Maria Luisa Paul | The Observer Students in support of Justice Amy Coney Barrett’s nomination march toward Library Lawn during their Thursday demonstration.Reminiscent of the contentiousness that surrounded the replacement of former Justice Ruth Bader Ginsburg, the two groups participating in Thursday’s events — one in support of Coney Barrett and the other in opposition — clashed at Library Lawn.The cluster of pro-Coney Barrett students initially lined up behind the platform facing the protesters. They were asked to back off to the other side of the reflective pool by Notre Dame Police Department officials because they lacked permission to gather at that space, Sergeant Derrick Chambliss said.Freshman Aiden Robertson, who participated in the congratulatory gathering, said the encounter between both groups was nevertheless peaceful.“As much as I didn’t really appreciate the fact that we were led away even though we were still on the other side of the metal fence, I think that it’s still really respectable that they have some show of force to make sure that everything stayed safe,” he said.Robertson said he disagreed with the scorn Coney Barrett had received from some members of the Notre Dame community, as her confirmation deserved recognition.“I think people definitely have a very valid reason to not want something like that based on their own political leanings, but to show such disrespect for someone, especially someone that’s really their own,” Robertson said. “We should just respect the fact that even if you don’t like what she stands for, this is a really respectable position that she’s now been promoted to.”Second-year law student Bridget Bush echoed Robertson in stating that Coney Barrett’s confirmation represented an achievement for the university.“It’s a huge honor for the University of Notre Dame, especially the law school, and I’m here to express my support for her and for the conservative values that she represents — the rule of law, originalism textualism and Notre Dame spirit,” Bush said.Even though many have expressed concerns over the new Justice’s conservative values, especially in regards to women’s rights and reproductive health, Bush said there was “no better model of feminism” than Coney Barrett.“She’s a mother of seven. She’s a wife. She was first in her class at the University of Notre Dame law school,” Bush said. “She was in private practice. She’s been an exceptional judge on the federal court. And I don’t know how much more successful but women you can find the Justice Barrett.”Similarly to Bush, freshman Marlot Shorey cited Coney Barrett as a role model for women.“There’s a lot of talk in this day and age that having a baby is something that takes away from what your life can be, which is ridiculous, because as ACB shows, being a mother is one of the most like impressive things you can do, and that’s what we were made for,” Shorey said.Though most of the participants said they were Republican, third year law student, Allie Howell, said she did not consider herself conservative. Rather, her motivation to attend the event was to support her former professor, Howell said.“I had the privilege of having now Justice Barrett in class for half of the semester, and I just had a wonderful time in the class and can’t speak highly enough of her as a professor,” Howell said. “She taught everyone the importance of respectful dialogue in classes, and I learned a lot from just having really good conversations with people that thought about statutory interpretation differently than I did.”Despite holding different views than Barrett, Howell said that the Notre Dame professor would not allow her political beliefs to encumber her practice.“I do not think the judiciary is inherently political,” Howell said. “I think it’s been politicized, but I think Justice Barrett will faithfully apply the law as is the duty of a judge, and she’s not a political appointee.”In the midst of a time marked by political polarization, as shown throughout Thursday’s events, Shorey said both sides of the political spectrum had to learn to both respect and listen to one another.“I think people need to take a step back and think about the perspective that they have, and where they come from, and really think about listening rather than just fighting,” Shorey said. “All we want to do is scream back at each other rather than listening to the other side and thinking about how everyone has different beliefs and values. That’s something that Notre Dame used to stand for, and we’re kind of failing in that front right now.”With differences across the political spectrum becoming more salient, to achieve a democratic future, freshman Taylor Batilo had a plea for the Notre Dame community: “Vote.”“I hope no matter what political ideology that you align yourself with, I hope you go out and vote,” Batilo said. “I hope you support American democracy and American ideals, and I hope we show support for whatever candidate you think is the best for our nation.”Tags: Amy Coney Barrett, Notre Dame Police Department, US Supreme Court Carrying posters emblazoned with phrases like “ND for ACB” and “The Notorious ACB,” and waving the Vatican, Gadsden and American flags, a group of students congregated to celebrate Notre Dame law professor Amy Coney Barrett’s confirmation to the Supreme Court on Thursday evening.Sophomore Michael Barrett, secretary of College Republicans, said the gathering was planned by a group of conservative students who promoted the event via Instagram on Wednesday as a means to “show support for a member of our community,” he said.“Justice Barrett was appointed properly through the legislative process,” Barrett said. “She was nominated by the president and appointed by the Senate, and she represents an extensive background on originalist interpretation of the Constitution, which seems to be supported by a large portion of the student body. And we felt that our voices needed to be heard today.”With an event opposing Coney Barrett’s nomination scheduled during the same time at Library Lawn, the College Republicans’ secretary said the congratulatory gathering also served as a way to give a voice to all students, despite of their political beliefs.“While this is not a very vocal portion of campus, since normally [conservative] people are silenced and shunned in social media, we thought if we could come together in presence, we could actually stand and represent our political views,” Barrett said. “We have both sides represented on this campus, not just one side. We’re here to show that there’s balance on this campus. We are here for bipartisanship.”The group of almost 60 people assembled by the Law School’s archway at 5:30 p.m. and then made their way towards Hesburgh Library, chanting “ACB, USA!” as they walked. The event finished at 6:15 p.m. with a prayer at the Grotto.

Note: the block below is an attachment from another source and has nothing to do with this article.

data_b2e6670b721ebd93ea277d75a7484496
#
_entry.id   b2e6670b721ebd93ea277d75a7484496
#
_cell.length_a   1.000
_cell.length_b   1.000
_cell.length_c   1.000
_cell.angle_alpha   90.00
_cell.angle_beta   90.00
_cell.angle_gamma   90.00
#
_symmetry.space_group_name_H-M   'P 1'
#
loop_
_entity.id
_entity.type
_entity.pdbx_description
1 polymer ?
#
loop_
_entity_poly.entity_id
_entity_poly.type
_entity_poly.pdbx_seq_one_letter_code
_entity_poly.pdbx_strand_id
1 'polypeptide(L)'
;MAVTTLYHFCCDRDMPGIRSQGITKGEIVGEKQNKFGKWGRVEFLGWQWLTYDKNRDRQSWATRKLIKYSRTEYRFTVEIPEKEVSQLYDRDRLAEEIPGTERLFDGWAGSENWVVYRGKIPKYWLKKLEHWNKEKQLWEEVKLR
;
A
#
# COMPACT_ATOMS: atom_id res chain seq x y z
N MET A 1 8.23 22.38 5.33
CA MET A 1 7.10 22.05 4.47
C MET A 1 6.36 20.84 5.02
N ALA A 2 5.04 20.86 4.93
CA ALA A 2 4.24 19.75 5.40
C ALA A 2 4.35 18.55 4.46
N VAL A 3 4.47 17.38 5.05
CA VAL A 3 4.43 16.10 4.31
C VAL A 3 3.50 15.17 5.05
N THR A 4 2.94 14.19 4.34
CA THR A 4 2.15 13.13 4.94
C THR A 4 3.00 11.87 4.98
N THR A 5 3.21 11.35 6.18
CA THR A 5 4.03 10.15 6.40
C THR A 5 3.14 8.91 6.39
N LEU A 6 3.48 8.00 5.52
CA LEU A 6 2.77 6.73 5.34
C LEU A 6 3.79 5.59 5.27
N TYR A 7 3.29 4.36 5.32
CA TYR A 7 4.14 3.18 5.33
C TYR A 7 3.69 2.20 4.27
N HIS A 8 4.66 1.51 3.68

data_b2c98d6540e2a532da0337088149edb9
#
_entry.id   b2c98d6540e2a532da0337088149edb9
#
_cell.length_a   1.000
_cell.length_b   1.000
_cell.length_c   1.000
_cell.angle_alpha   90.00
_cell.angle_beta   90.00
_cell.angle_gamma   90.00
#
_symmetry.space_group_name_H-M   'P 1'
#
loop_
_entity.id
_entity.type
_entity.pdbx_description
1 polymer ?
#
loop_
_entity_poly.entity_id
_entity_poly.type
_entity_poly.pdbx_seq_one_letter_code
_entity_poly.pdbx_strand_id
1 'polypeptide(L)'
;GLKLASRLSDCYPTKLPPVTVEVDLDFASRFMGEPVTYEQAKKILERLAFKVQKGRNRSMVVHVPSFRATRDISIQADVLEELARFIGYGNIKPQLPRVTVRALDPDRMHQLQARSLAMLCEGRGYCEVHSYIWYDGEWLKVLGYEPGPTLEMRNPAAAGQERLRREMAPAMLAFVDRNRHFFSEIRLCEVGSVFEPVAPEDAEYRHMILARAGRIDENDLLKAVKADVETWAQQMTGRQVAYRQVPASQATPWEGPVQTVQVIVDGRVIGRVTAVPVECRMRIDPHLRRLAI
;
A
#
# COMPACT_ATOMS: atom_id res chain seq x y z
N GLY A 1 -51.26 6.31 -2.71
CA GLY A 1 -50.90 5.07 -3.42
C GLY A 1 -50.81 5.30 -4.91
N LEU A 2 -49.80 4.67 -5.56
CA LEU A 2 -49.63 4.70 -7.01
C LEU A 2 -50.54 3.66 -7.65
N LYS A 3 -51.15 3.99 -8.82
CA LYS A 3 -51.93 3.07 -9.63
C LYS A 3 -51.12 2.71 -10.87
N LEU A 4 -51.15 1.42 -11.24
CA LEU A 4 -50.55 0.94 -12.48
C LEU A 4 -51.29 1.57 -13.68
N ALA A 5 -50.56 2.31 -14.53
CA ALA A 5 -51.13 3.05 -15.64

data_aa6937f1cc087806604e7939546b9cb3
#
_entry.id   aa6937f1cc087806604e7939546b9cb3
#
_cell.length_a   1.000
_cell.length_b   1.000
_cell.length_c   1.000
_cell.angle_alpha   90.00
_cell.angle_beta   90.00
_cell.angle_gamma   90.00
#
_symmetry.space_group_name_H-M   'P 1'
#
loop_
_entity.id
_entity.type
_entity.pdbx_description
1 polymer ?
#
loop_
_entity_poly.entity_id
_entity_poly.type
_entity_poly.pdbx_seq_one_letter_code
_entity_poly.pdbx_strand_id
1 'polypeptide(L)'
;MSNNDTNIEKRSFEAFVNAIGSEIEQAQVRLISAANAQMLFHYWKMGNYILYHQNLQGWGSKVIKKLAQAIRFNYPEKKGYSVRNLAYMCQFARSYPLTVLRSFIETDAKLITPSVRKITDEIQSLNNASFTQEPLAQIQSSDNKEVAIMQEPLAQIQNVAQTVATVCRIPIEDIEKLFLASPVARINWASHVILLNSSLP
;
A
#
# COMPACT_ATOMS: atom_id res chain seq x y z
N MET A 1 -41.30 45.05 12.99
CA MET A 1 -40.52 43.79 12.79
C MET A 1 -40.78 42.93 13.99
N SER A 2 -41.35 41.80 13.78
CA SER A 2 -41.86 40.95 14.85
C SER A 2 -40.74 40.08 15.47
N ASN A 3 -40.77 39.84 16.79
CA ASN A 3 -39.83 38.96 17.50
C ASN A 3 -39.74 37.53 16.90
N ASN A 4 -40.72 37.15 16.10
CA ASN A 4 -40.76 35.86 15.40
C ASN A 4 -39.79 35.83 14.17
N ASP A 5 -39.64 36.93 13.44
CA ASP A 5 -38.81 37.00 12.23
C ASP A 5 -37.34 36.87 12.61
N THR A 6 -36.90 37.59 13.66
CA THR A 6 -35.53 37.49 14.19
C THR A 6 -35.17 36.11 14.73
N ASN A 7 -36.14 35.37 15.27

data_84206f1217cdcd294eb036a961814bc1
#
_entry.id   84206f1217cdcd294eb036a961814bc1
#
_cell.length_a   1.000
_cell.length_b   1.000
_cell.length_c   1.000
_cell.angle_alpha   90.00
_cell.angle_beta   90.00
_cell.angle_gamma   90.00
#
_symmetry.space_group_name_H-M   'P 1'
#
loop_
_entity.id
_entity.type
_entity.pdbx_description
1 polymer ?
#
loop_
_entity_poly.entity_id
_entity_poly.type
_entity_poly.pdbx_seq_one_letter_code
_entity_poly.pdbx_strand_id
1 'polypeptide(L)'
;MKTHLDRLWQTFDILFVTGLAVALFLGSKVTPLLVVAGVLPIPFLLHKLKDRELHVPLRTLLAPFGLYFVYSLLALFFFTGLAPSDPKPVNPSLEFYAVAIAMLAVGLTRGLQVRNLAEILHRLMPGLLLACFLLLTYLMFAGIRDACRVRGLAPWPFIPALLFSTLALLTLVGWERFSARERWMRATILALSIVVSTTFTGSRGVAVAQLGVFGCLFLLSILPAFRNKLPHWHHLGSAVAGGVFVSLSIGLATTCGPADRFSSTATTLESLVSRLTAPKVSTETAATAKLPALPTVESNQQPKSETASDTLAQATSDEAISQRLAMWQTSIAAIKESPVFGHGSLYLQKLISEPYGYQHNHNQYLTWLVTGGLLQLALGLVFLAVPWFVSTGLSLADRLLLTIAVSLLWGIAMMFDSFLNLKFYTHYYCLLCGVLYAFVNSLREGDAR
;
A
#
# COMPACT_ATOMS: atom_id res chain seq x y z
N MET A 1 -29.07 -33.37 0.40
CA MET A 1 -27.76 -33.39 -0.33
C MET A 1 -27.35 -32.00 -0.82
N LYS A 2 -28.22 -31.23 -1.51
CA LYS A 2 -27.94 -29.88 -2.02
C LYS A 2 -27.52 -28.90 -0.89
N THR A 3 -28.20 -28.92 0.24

Share:Click to share on Facebook (Opens in new window)Click to share on Twitter (Opens in new window)Click to email this to a friend (Opens in new window) Photo: The White House / Tia DufourWASHINGTON – New York Governor Andrew Cuomo will visit the White House today.President Trump said at Monday’s Coronavirus Task Force Briefing that he will meet with Cuomo in the oval office.The governor’s office confirmed the meeting. According to Trump, the meeting was Cuomo’s idea.New York has been the epicenter of the coronavirus outbreak in the United States. The president said of the governor, “believe it or not — we get along.”Trump and Cuomo have had a hot-and-cold dynamic during the COVID-19 outbreak, sometimes trading barbs, while at other times appearing somewhat conciliatory.WNYNewsNow asked Congressman Tom Reed during his teleconference Tuesday morning what he’d like to see as a result of the meeting from his perspective as a New York Representative. Reed says it’ll be important for both officials to put aside their differences during the meeting.“I think both should hear each other out, and one of the things we do in the Problem Solvers Caucus that serves us well is that we dont just talk to each other, we listen to each other,” Reed said. “I hope that this is the sentiment and the culture of the exchange that happens there because New York has a lot to offer the rest of the nation as to the lessons of COVID-19, and by listening to each other, that experience with the problems that we face there could be cut short and prevented in other areas of the nation if it is truly given in a good faith nature to focus on the problems facing people, rather than engaging in partisan politics as the motivating factor for the meeting.”
The Curious Incident of the Dog in the Night-Time Show Closed This production ended its run on Sept. 4, 2016 Along with Sharp, Barford, Carey, Faridany and Graham, the cast will also include Jocelyn Bioh, Mercedes Herrero, Richard Hollis, Ben Horner and David Manis. Taylor Trensch will play Christopher at certain performances. View Comments Tickets are now available for The Curious Incident of the Dog in the Night-Time, a new play by Simon Stephens. The Broadway production will star Alexander Sharp in his Great White Way debut, alongside Ian Barford, Helen Carey, Francesca Faridany and Enid Graham. The Marianna Elliott-helmed production, which began at London’s National Theatre in 2012 and went on to transfer to the West End and win seven 2013 Olivier Awards, begins performances at Broadway’s Barrymore Theatre on September 10. Opening night is set for October 5. Related Shows Fifteen-year old Christopher has an extraordinary brain; he is exceptionally intelligent but ill-equipped to interpret everyday life. When he falls under suspicion for killing his neighbor’s dog, he sets out to identify the true culprit, which leads to an earth-shattering discovery and a journey that will change his life forever. The play is adapted from the novel by Mark Haddon.